The Fed raised rates, as expected, for the fourth time in 2018. The committee reduced its expectations of rate hikes in 2019 to two from three. The perceived tightening in financial conditions has created volatility in equity and credit markets leaving many asset classes in red for the year.

In regulatory news, Square will refile its Industrial Loan Charter application with the FDIC. The FDIC, under new leadership from Chair Jelena McWilliams, is encouraging de-novo bank applications as we noted previously, and is especially receptive to innovative fintech companies.

Credit card master trust data showed that net charge-offs dropped by 8 bps YoY, decreasing for the second month in a row.

Banks, meanwhile, continue to pull back from higher risk loans as they prepare for a recession and the onset of Current Expected Credit Loss (CECL) regulation. Banks rejected nearly half of the applications from customers with low credit scores in the four months ending in October, and closed 7% of existing accounts, particularly among subprime borrowers.

In this week’s newsletter, we will look at equity market performance through the lens of recent Fed actions and preview our latest Marketplace Loan Performance Monitor.

Fed Raises Rates and Equities Sell-off

In an op-ed in the WSJ, Stanley Drunckenmiller and former Fed member Kevin Warsh cautioned the Fed against raising interest rates further. They argued that a reduction in liquidity from Quantitative Tightening and rising rates creates the risk of a severe policy mistake. They argue that given various market leading indicators – rather than lagging indicators (employment, GDP) – the Fed should cease its “double-barreled” blitz. Druckenmiller also laid out his views on the US economy in an interview here.

One of the indicators Drunckenmiller cites is the relative performance of cyclical sectors in the stock market vs defensives – we share that analysis below. Defensive sectors like utilities and telecom have significantly outperformed energy, financials and consumer discretionary stocks.

The heatmap below shows how various sectors of the S&P 500 have performed since the index reached its high of 2,931. It also compares the sector returns to those seen in 2007 when the S&P 500 retreated from its then high in October to the middle of December 2007. In 2007, the S&P 500 dropped by 7.2% from its high to the middle of December, compared to 17.1% from its high in September 2018 to date.

We are keeping an eye on credit and equity markets and monitoring how these developments will track the impact to pricing on new securitizations and issuers’ all-in costs.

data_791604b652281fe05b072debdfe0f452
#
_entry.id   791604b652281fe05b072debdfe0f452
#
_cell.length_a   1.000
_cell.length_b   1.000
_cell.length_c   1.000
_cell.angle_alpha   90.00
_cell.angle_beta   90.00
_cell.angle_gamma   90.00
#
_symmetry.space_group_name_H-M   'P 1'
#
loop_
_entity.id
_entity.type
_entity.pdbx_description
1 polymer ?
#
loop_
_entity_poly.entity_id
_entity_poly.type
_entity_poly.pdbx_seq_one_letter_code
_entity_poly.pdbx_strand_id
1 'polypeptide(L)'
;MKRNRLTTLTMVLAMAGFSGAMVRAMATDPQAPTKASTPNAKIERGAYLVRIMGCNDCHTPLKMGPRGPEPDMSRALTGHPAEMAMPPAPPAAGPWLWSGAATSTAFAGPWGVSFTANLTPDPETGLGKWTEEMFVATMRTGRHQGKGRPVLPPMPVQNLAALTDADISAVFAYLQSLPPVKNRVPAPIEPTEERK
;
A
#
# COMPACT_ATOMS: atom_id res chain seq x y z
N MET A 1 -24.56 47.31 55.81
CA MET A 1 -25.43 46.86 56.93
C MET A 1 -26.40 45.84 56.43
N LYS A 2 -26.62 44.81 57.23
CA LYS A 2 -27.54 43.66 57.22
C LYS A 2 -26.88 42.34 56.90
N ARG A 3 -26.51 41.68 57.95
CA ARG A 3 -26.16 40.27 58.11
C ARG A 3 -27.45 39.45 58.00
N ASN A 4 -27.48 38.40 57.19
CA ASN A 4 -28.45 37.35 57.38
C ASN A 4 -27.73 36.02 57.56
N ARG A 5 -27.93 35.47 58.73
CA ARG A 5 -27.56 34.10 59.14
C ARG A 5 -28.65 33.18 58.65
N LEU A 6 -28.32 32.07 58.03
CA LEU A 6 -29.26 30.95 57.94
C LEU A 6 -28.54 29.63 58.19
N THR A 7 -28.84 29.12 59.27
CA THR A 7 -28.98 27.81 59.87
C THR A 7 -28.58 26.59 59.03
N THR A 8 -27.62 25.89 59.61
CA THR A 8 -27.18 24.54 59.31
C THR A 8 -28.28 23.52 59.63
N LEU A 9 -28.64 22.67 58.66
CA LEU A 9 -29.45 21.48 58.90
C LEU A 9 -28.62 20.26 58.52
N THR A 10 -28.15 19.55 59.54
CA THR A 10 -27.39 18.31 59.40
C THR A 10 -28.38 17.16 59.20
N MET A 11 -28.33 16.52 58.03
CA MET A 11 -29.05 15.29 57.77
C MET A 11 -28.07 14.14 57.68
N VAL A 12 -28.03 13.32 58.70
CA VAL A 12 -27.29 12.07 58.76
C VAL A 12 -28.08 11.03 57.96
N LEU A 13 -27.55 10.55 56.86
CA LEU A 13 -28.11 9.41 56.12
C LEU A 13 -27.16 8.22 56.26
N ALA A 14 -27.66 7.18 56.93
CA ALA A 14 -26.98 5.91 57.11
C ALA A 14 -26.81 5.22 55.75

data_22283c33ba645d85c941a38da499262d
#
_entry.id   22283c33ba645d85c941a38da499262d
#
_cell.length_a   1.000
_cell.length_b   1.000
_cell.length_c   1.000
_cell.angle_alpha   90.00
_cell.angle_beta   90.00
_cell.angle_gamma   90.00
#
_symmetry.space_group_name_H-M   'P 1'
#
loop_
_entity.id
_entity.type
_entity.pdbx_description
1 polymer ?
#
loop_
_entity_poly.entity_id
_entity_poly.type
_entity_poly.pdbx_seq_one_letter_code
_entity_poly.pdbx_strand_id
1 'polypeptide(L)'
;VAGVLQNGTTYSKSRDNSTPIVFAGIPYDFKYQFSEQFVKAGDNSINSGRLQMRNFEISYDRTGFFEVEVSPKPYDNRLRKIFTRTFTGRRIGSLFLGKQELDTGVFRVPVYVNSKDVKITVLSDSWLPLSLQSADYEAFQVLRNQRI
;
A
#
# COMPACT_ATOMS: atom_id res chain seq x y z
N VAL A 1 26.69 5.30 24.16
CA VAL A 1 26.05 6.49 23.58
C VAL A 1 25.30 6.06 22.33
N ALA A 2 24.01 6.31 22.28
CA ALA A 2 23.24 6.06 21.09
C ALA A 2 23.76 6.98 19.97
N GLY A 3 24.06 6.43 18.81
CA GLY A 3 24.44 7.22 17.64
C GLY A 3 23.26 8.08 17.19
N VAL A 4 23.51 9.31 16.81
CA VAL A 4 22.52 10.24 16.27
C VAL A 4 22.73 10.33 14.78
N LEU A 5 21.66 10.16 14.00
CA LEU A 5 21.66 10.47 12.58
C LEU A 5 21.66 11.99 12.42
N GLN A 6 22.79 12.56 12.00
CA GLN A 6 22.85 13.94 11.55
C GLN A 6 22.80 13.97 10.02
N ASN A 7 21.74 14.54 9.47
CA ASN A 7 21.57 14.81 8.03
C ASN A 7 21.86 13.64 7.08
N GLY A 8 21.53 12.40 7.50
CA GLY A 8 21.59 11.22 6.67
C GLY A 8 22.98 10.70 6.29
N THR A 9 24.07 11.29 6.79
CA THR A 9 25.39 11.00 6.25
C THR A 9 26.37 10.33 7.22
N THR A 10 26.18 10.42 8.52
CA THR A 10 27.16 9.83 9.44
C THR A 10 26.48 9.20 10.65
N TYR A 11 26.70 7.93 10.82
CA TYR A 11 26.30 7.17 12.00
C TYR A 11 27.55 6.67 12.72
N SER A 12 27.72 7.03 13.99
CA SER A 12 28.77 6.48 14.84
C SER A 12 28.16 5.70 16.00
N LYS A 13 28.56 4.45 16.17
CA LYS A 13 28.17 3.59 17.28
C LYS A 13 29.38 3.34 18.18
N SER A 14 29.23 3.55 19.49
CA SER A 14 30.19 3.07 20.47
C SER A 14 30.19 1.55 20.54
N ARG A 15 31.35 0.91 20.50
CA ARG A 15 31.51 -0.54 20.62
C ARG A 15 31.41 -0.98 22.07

Drunckenmiller Equity Sector Analysis

Source: Bloomberg, PeerIQ

PeerIQ’s Loan Performance Monitor

We are releasing our latest Loan Performance Monitor with data as of September 2018. Our MPL Loan Performance Monitor tracks the delinquency rates, cumulative losses, cumulative prepays and transition matrices using public marketplace lending data that comprises unsecured consumer loans originated by Marketplace Lenders. Some highlights from the report are:

  • Delinquencies on the 2017 vintage in the first 20 months are the highest that we have seen across vintages. The 2016 vintage is a close second. DQs at month 20 on the 2015 – 2017 vintages are 5.5%, 5.6%, and 6.2% respectively.
  • Cumulative loss rates continue to edge higher. Cumulative loss rates on 2013 (9.8%) and 2014 (9.6%) vintages were below 10%, but newer vintages are trending much higher with the 2015 (12.6%) and 2016 (12.2%) vintages significantly outpacing the older vintages. The 2017 (7.5%) vintage has lower cumulative losses than both these vintages so far (at month 20).
  • Cumulative prepayments have picked up, with the 2017 vintage paying significantly faster. Cumulative Prepayments at month 20 on the 2015 – 2017 vintages are 19.2%, 21.7%, and 24.0% respectively.

Excerpts from Loan Performance Monitor

Source: PeerIQ 

Consumer Credit Digest – Get an Edge on US Consumer Credit

Looking for insight into how consumer credit has performed during prior periods of market volatility? How are US consumers performing today across asset classes? How are prepayments and losses trending in the personal loan and subprime auto space?

The Digest, powered by the TransUnion credit file, is a detailed market report and summary data that allows the reader to track trends in consumer credit with the following features:

  • Robust data & coverage, representing the full credit file back to 2000
  • Custom metrics and charts, including refinance and attribute migration
  • Key stratifications, including risk, age, originator type (e.g. Fintech)     

Download a free trial version of the report or contact to learn more.


 Industry Update:

Lighter Fare: